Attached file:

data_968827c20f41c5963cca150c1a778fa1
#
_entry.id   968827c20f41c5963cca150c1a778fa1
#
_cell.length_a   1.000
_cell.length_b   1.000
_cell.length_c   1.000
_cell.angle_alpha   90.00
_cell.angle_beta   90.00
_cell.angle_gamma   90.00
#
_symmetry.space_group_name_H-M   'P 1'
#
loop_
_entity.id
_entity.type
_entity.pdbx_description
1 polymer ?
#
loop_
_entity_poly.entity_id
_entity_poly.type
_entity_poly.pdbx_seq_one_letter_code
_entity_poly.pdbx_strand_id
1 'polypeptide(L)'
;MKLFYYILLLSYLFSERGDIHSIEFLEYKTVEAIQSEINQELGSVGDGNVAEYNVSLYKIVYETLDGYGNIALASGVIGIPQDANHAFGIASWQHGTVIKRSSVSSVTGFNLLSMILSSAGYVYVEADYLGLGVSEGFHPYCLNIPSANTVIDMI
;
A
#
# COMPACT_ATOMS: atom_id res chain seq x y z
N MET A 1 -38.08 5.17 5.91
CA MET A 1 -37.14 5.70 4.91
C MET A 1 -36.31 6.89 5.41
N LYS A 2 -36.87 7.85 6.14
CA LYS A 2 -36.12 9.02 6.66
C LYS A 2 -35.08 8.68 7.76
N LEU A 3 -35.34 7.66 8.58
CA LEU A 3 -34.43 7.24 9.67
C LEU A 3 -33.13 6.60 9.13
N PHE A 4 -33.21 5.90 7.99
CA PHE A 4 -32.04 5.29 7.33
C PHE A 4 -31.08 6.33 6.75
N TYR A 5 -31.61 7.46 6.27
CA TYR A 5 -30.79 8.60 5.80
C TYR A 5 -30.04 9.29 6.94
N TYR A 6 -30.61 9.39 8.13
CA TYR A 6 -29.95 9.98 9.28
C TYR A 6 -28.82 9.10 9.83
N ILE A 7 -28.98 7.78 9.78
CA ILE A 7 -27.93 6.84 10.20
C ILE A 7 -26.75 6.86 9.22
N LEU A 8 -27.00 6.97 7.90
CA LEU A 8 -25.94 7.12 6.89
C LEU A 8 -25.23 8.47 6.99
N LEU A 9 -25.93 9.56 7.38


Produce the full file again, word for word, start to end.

data_968827c20f41c5963cca150c1a778fa1
#
_entry.id   968827c20f41c5963cca150c1a778fa1
#
_cell.length_a   1.000
_cell.length_b   1.000
_cell.length_c   1.000
_cell.angle_alpha   90.00
_cell.angle_beta   90.00
_cell.angle_gamma   90.00
#
_symmetry.space_group_name_H-M   'P 1'
#
loop_
_entity.id
_entity.type
_entity.pdbx_description
1 polymer ?
#
loop_
_entity_poly.entity_id
_entity_poly.type
_entity_poly.pdbx_seq_one_letter_code
_entity_poly.pdbx_strand_id
1 'polypeptide(L)'
;MKLFYYILLLSYLFSERGDIHSIEFLEYKTVEAIQSEINQELGSVGDGNVAEYNVSLYKIVYETLDGYGNIALASGVIGIPQDANHAFGIASWQHGTVIKRSSVSSVTGFNLLSMILSSAGYVYVEADYLGLGVSEGFHPYCLNIPSANTVIDMI
;
A
#
# COMPACT_ATOMS: atom_id res chain seq x y z
N MET A 1 -38.08 5.17 5.91
CA MET A 1 -37.14 5.70 4.91
C MET A 1 -36.31 6.89 5.41
N LYS A 2 -36.87 7.85 6.14
CA LYS A 2 -36.12 9.02 6.66
C LYS A 2 -35.08 8.68 7.76
N LEU A 3 -35.34 7.66 8.58
CA LEU A 3 -34.43 7.24 9.67
C LEU A 3 -33.13 6.60 9.13
N PHE A 4 -33.21 5.90 7.99
CA PHE A 4 -32.04 5.29 7.33
C PHE A 4 -31.08 6.33 6.75
N TYR A 5 -31.61 7.46 6.27
CA TYR A 5 -30.79 8.60 5.80
C TYR A 5 -30.04 9.29 6.94
N TYR A 6 -30.61 9.39 8.13
CA TYR A 6 -29.95 9.98 9.28
C TYR A 6 -28.82 9.10 9.83
N ILE A 7 -28.98 7.78 9.78
CA ILE A 7 -27.93 6.84 10.20
C ILE A 7 -26.75 6.86 9.22
N LEU A 8 -27.00 6.97 7.90
CA LEU A 8 -25.94 7.12 6.89
C LEU A 8 -25.23 8.47 6.99
N LEU A 9 -25.93 9.56 7.38